Tuesday, 7 September 2010

Green Diamond

Howard Davies is the kind of smart Adair Turner gets presented as by people who rub themselves against the latter in the hope some of his apparent credibility rubs off. Both were/are also FSA chairmen, but only Howard’s recent writing is worth much reading. This includes an essay last month on why the moves to reform the financial system are running into the sand, which matters given the rationale for reform was to prevent a reoccurrence of the kind of thing that has already put millions of people on the dole.

This and the increasingly aggressive push by the banking industry to be left the fuck alone provide the context for today’s announcements about two bankers getting new jobs. The one that got all the headlines, commentary, analysis, pish spoken, etc., involved Barclay’s bank, which will be headed up next year by a very, very rich bloke as opposed to the current very rich bloke. The one that was actually significant though was the announcement that the chairman of HSBC will become a government trade minister in January next year. Not that the attention paid to the former in any way obscured the latter or that there was any coincidence involved in the timing of the announcements. No chance.

Regardless of that its nice to know that as the government is considering reregulating banking and even has a nice commission considering breaking banks up the chairman of a bank that recently threatened to leave Britain if this was to occur will be in government. It leaves you feeling all warm and moist knowing they’re in the tent pissing out, not pissing in. Or perhaps it’s simply taking the piss.

Speaking of which, arse. No idea how to add a graph showing how the % of long-term unemployed has risen from c.1 in 4 to c.1 in 3.

Also piss is all this BBC malarky about the spending cuts/review given what was going to happen was already apparent before the election during which it was allowed to fall between the cracks in favour of the usual personality wankfest. Presumably the temptation to do vox pop/speak your brains specials has just got too damn much. The other point of course is that the spending cuts will be over a number of years and not really kick in until 2011 - i.e. the BBC will get bored with it a day or two after the spending review is announced on October 20th (having already nagged ministers every morning on Radio 4 in the run up to the announcement) and the human misery they actually cause will no longer be headlines when the misery actually starts getting caused (by then my guess is they'll be wanking on about the coalition breaking up in between over-reacting to some disease that might just wipe out Western civilization).

P.S. read an intersting article today (8th), which mentioned Barclays told Downing street in advance about the very, very, very, very rich man's impending appointment, exactly the kind of info that would enable those so motivated to make sure the other appointment was announced at the same time and buried as a result.

Monday, 6 September 2010


Woo hoo a graph! A shit looking one to be sure, but still it tells a story even if it’s not one with an especially happy ending.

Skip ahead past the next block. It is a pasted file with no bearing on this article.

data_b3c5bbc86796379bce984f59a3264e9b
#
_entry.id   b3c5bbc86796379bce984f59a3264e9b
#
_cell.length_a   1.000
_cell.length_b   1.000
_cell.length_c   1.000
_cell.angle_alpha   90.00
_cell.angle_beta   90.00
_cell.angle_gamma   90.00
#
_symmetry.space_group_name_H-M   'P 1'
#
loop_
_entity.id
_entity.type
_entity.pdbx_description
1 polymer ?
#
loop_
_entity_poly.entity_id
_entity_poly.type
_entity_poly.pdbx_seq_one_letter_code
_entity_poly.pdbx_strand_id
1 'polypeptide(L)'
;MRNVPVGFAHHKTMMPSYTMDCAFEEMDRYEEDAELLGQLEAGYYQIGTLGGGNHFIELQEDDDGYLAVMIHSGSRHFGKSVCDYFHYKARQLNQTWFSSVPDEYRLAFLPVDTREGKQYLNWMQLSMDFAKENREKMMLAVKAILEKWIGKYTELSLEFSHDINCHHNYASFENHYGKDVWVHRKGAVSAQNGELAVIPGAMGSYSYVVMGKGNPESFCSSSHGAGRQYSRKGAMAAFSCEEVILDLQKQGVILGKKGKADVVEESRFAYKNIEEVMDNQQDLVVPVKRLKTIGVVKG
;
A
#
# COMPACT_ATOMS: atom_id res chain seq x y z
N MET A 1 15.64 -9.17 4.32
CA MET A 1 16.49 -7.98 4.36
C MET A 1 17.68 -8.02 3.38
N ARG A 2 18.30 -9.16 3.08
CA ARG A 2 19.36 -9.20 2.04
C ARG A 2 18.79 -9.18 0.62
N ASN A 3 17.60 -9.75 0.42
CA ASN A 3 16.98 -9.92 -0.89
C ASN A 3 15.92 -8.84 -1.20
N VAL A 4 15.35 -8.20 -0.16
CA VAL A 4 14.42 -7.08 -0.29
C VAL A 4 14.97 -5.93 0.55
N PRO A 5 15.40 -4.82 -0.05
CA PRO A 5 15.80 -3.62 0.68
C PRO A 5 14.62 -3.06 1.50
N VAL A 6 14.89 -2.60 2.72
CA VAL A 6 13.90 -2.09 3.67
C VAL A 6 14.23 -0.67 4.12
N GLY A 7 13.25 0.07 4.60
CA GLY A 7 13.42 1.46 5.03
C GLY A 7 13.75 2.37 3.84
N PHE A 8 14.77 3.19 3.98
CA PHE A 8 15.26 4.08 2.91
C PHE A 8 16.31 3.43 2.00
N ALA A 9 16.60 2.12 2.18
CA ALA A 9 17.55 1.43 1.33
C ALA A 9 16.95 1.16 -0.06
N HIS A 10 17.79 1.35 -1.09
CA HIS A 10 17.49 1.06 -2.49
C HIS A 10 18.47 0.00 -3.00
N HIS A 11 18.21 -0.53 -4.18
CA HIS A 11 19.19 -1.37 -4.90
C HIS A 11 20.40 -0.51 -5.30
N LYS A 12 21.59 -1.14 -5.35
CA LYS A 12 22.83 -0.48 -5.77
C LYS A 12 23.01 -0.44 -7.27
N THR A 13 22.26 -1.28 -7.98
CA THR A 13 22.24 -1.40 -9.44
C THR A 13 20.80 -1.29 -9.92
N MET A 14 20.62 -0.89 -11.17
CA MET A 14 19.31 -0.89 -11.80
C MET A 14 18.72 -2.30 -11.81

The background here is that unemployment rose sharply throughout 2008 before stabilising at the beginning of 2009 where it has largely remained since. Positively, the employment rate has recently ticked up signalling the worst of the credit crunch is behind us, which is all fine and rather dandy until you look at the actual composition of the unemployed population in a shit graph like the one what I’ve done here. There what you see is that while the unemployment rate may have plateaued, within this long-term unemployment (defined as greater than 12 months), has continued to increase relative to the total. To put it another way from 2008 Q2 to 2010 Q2 the number of people unemployed for over 2 years increased by 63% while the number unemployed for 12 months plus increase by 104% which is an even more fucking horrendous number.

To quote an Office for National Statistics review of employment statistics long-term unemployment is more likely among older men, those with fewer qualifications and the disabled. A different way of putting this is that the growing number of poor sods signing on for the 53rd or more time this fortnight have endured and are enduring an increasingly nightmare uphill struggle when it comes to getting a job. Sure, things are getting better, but why exactly would an employer take on an unskilled, disabled, middle-aged bod who hasn’t got out of bed before 8am for 2 years when there’s some able-bodied graduate just come to the end of a temporary contract and desperate for beer tokens knocking at his door? The answer is he won’t and we’ll see a permanent (over the medium-term i.e. 5 years) increase in the number of long-term unemployed.

At a high falutin economic policy level, the resultant increase in “structural unemployment” will probably see the NAIRU revised upwards in due course and nuanced references to why unemployment in excess of say 6% can be compatible with supply-side constraints and in no way a reason not raise interest rates. It’ll also see some Daily Mail led splenetics about dole scroungers and benefit fraud being trotted out every time government benefit spending figures get published.

Alternatively, given the human misery involved, I’d like to see the next few Office for National Statistics labour market statistics bulletins printed out and publically rammed down the throats of the few dozen or so vile British financial cunts who contributed to and profited from the credit crunch; it’s not as if it wouldn’t be a piece of piss to start naming names, especially given ignorance is rarely an acceptable excuse.